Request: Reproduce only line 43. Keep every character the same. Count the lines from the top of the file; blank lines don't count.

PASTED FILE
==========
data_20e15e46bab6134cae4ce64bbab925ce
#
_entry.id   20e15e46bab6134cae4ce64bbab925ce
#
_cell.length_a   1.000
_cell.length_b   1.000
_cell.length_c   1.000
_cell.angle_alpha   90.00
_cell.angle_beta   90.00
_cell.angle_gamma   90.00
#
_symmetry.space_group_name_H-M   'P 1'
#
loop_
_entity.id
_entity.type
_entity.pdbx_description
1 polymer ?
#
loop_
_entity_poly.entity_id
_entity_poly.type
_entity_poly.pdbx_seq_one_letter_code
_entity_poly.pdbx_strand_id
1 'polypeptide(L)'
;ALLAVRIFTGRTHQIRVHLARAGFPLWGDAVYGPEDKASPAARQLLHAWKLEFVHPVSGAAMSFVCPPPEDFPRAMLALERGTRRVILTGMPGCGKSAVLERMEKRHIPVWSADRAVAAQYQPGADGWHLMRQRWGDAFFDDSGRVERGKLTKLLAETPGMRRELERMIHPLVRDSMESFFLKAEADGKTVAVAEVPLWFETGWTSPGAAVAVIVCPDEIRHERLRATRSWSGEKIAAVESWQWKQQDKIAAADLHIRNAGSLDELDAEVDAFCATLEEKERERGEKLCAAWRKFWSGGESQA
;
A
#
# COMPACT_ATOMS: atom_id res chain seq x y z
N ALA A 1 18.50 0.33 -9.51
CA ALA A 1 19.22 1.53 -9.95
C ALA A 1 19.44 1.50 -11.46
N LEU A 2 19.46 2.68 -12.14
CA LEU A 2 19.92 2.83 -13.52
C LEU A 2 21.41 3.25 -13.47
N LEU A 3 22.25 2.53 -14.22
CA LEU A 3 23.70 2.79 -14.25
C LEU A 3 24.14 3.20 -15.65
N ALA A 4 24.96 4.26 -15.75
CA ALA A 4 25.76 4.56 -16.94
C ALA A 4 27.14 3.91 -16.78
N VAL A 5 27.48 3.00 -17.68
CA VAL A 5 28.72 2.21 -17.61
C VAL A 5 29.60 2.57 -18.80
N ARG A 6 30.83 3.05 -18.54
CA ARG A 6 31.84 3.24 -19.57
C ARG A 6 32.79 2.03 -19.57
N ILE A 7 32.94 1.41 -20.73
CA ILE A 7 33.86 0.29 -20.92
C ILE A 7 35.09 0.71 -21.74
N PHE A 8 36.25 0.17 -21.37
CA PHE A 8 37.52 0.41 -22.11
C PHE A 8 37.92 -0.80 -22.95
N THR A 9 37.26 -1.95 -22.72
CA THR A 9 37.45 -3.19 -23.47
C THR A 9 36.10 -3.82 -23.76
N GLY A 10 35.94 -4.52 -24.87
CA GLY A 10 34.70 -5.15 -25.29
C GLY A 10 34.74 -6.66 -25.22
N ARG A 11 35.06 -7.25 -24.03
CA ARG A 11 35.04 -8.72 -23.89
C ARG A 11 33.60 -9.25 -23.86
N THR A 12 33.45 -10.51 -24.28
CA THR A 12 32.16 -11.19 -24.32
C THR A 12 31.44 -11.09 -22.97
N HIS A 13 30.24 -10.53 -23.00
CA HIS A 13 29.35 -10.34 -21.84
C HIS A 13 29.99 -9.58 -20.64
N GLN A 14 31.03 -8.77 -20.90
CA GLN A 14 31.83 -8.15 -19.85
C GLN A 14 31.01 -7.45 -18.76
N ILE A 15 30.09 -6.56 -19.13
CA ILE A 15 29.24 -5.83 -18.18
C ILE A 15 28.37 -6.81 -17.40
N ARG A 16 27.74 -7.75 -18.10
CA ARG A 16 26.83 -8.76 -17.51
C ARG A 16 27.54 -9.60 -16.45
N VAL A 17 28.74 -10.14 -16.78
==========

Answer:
N VAL A 5 27.48 3.00 -17.68